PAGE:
Socioeconomic Indicators: Historically, Aboriginal peoples have faced socioeconomic challenges, including higher poverty rates, lower educational attainment, and lower incomes compared to the non-Aboriginal population. Efforts have been made to address these disparities, but progress varies across different regions and communities.

Aboriginal Councils and Land 

The Aboriginal Council of Tribes in Canada is a collective platform representing various Indigenous communities. It fosters collaboration, advocacy, and decision-making on shared interests such as governance, land rights, cultural preservation, and economic development. 

What do Aboriginal Councils do? 

The Council brings together  members of their tribe and focuses on addressing issues within their community. They aim to retain the aspirations and fulfill the needs of their people in addition to dealing with local government affairs.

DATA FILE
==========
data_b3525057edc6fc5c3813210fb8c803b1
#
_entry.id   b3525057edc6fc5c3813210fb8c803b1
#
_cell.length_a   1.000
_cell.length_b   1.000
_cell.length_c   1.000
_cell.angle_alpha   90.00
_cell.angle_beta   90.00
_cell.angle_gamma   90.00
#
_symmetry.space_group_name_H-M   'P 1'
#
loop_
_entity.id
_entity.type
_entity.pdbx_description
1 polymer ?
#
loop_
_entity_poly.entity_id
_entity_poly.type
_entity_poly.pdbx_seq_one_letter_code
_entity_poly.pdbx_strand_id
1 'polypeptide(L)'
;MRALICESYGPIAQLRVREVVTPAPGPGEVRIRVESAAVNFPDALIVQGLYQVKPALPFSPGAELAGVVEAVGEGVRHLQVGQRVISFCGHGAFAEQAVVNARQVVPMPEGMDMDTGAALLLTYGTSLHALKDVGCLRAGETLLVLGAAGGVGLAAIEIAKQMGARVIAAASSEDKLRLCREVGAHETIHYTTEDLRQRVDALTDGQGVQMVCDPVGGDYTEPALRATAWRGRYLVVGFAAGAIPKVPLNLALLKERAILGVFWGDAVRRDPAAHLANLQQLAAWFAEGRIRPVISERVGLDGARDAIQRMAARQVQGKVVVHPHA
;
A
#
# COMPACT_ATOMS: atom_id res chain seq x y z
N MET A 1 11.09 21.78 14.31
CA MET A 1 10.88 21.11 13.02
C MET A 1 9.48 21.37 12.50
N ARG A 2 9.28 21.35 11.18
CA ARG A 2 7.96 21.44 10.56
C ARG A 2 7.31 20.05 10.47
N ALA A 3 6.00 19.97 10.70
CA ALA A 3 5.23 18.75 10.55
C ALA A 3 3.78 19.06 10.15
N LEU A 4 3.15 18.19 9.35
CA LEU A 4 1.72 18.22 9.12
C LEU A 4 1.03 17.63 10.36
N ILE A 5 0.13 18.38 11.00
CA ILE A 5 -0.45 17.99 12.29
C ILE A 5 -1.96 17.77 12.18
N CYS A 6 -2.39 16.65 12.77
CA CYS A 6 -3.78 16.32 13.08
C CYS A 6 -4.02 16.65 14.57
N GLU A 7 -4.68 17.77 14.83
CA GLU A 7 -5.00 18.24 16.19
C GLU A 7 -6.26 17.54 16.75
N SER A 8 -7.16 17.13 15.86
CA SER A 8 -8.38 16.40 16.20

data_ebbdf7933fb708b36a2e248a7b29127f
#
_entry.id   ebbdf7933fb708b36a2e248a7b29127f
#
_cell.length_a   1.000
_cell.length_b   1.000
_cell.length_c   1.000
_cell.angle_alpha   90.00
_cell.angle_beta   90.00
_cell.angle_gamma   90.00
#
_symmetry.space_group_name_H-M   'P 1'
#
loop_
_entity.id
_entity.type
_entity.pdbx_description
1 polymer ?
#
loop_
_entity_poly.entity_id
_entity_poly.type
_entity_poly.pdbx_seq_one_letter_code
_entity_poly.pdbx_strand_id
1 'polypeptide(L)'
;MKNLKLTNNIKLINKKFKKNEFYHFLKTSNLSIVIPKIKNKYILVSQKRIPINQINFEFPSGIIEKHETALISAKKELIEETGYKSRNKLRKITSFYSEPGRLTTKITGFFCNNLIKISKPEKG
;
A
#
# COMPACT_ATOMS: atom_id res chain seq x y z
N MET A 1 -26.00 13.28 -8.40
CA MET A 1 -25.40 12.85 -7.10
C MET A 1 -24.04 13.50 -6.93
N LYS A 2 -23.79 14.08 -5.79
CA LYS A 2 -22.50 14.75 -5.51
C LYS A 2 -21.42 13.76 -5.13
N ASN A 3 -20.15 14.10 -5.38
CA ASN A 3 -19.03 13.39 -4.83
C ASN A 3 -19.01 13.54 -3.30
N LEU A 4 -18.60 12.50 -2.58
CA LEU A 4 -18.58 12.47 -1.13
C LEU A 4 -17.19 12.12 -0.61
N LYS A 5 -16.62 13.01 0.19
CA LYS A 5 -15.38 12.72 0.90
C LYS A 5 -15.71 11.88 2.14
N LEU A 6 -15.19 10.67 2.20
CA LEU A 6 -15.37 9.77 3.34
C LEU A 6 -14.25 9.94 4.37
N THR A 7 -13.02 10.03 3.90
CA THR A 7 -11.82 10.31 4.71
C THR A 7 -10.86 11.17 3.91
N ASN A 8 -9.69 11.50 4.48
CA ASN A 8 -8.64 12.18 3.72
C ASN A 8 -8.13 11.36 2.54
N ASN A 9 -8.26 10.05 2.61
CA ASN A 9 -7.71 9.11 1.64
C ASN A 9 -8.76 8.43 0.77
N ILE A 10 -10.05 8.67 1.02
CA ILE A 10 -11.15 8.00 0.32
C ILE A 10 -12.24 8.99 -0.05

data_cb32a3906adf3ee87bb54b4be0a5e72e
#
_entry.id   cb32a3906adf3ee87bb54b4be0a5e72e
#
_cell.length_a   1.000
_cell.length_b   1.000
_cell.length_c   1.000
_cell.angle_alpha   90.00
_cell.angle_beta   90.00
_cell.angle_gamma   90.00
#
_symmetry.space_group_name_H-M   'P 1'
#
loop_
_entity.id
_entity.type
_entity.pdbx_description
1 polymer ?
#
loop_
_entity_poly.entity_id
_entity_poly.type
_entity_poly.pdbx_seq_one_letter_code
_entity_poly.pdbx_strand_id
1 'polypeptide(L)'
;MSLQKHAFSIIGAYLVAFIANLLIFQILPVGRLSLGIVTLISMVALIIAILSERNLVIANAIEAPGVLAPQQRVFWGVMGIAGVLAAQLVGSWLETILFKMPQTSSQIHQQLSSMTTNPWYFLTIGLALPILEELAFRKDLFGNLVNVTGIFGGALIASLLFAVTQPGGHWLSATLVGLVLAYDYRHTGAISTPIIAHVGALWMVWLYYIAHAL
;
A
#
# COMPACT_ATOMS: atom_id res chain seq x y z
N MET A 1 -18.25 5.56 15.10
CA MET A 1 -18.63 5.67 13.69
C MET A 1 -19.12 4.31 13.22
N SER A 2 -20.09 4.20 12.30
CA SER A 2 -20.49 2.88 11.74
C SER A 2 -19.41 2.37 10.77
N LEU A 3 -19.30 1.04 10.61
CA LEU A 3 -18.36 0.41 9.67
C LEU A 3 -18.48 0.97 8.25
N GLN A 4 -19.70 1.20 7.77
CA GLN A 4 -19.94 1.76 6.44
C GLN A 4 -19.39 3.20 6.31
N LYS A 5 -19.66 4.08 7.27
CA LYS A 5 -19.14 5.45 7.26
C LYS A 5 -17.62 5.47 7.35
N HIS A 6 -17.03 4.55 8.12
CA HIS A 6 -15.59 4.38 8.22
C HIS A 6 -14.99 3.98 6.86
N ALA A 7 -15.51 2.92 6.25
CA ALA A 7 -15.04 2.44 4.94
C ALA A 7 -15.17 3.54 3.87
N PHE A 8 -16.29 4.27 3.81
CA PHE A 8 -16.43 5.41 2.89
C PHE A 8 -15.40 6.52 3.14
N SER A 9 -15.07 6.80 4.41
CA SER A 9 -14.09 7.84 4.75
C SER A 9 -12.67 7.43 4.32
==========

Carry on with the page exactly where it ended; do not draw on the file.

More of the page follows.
Indigenous Lands of Canada

Indigenous peoples have ancestral territories and traditional lands in various provinces and territories. These lands include areas in the northern regions, such as Nunavut, Northwest Territories, and Yukon, where Inuit and other Indigenous communities reside. In British Columbia, there are numerous First Nations communities with ancestral lands on the west coast and throughout the province. Ontario, Quebec, Alberta, Saskatchewan, Manitoba, New Brunswick, Nova Scotia, Prince Edward Island, Newfoundland and Labrador, and the territories all have Indigenous lands and communities as well. Each region has its unique cultural heritage, governance structures, and relationships with the land. It is important to recognize and respect the specific rights, titles, and treaties associated with Indigenous lands across the entire country.

Difference between First Nations and Inuit Communities

Inuit and First Nations are two aboriginal groups in Canada with different cultural and historical backgrounds. 

 First Nations 

First Nations is a collective term used to refer to the diverse Indigenous peoples who are not Inuit or Métis. There are over 600 recognized First Nations in Canada, each with its own distinct language, culture, and traditions. First Nations peoples have inhabited various regions of Canada for thousands of years and have unique historical relationships with the land.